Trees and Shrubs

Lodgepole pine forest with the sunlight shining through.
Lodgepole pine trees cover the hills and mountains above the Big Hole valley.

NPS photo

Before contact with Euroamericans, the Nez Perce made their tools from materials available to them. For example, digging sticks, used for digging root foods, were made from wood or antler; baskets used for cooking and gathering were made from plant fibers; and eating utensils might be made from wood or matting. Plant materials used in indigenous technology include extracted fibers, wood, bark, pitch, roots, stems/branches, leaves, flowers, fruits, cones, lichens, and fungi.

Many Nez Perce tools were/are made from strong wood such as serviceberry (Amelanchier alnifolia). Early garments were often woven from plants such as willow (Salix scouleriana) and sagebrush (Artemisia tridentata), which can be found in the park.

In sagebrush-dominated regions, among the underbrush of the forested mountainsides are serviceberries, black twin-berries (Lonicera involucrata), creeping Oregon grape (Mahonia repens), golden currant (Ribes aureum), huckleberries (Vaccinium spp.), and woods strawberries (Fragaria vesca). The edible berries were carried back to the camps in large containers of coiled basketry to be pressed into cakes and used later to flavor dried fish, roots, and meat.

A Douglas Fir tree with a tree fork trunk.
Douglas fir trees can be found in the forested areas at Big Hole NB.

NPS photo

As a conifer/alpine meadow region, the battlefield is marked with distinctive elevation zones of vegetation. The Bitterroot Range (in Idaho and Montana) is dominated by a subalpine belt of mountain hemlock (Tsuga mertensiana). Below this, western redcedar and western hemlock (Tsuga heterophylla) dominate, but Douglas-fir, western white pine (Pinus monticola), western larch (Larix occidentalis), and western ponderosa pine (Pinus ponderosa) can be found in association. Lodgepole pine (Pinus contorta) and grasses are dominant in the basin-and-range areas. Ponderosa pine is scattered below these areas and dominates west of the Continental Divide. The lower mountain slopes of all these areas may graduate from conifer to sagebrush and grass steppe lands.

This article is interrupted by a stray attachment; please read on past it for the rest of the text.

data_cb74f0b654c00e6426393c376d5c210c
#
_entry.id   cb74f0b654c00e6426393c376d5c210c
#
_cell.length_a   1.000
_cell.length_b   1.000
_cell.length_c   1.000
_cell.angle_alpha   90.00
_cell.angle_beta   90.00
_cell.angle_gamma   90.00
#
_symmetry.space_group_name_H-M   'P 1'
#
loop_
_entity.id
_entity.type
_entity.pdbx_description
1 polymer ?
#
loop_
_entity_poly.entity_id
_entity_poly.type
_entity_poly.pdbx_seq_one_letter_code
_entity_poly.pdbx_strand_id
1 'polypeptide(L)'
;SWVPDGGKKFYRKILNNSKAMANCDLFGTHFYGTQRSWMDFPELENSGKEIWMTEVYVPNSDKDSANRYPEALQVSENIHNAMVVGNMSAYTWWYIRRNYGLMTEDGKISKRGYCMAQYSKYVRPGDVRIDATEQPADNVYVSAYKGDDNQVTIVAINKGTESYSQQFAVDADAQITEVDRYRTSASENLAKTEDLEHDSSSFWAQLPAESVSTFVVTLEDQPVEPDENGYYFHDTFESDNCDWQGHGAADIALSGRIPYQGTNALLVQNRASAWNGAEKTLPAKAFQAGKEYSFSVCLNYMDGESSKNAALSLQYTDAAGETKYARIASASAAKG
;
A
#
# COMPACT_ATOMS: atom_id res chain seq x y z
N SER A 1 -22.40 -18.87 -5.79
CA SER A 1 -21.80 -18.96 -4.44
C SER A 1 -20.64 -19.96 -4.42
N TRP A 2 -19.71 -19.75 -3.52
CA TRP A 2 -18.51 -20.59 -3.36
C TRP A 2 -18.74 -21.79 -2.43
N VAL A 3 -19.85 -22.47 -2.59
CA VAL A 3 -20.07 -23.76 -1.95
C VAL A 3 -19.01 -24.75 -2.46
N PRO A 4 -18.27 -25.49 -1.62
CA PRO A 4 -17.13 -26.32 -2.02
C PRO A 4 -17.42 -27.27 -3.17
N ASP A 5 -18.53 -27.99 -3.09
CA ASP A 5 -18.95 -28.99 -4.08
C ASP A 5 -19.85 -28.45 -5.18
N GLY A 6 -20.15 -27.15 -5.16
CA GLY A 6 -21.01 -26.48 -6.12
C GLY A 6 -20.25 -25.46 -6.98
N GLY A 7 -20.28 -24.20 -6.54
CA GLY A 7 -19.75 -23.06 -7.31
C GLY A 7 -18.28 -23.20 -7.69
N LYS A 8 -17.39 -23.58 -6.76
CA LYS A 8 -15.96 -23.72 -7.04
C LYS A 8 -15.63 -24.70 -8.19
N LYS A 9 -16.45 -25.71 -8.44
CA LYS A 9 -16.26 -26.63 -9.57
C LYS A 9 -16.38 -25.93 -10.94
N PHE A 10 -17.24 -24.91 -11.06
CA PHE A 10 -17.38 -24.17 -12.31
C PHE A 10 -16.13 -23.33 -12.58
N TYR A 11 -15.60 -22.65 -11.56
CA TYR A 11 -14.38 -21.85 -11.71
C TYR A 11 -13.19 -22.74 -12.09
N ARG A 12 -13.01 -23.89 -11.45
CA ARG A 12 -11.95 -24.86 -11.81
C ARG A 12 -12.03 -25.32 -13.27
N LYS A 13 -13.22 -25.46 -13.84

After the goldrushes of the 1860s, logging became the major industry in the mountains of Nez Perce country and into Montana. Much of the Nez Perce homeland forests in eastern Montana, north-central Idaho, and both the Wallowa and Blue mountain ranges in Oregon are today managed by the US Forest Service. The Nez Perce tribe also runs a forestry management program out of Lapwai, Idaho.


Trees and Shrubs

English Name

Nez Perce Name









white pine


western larch/tamarack


ponderosa pine


lodgepole pine


Last updated: April 17, 2018

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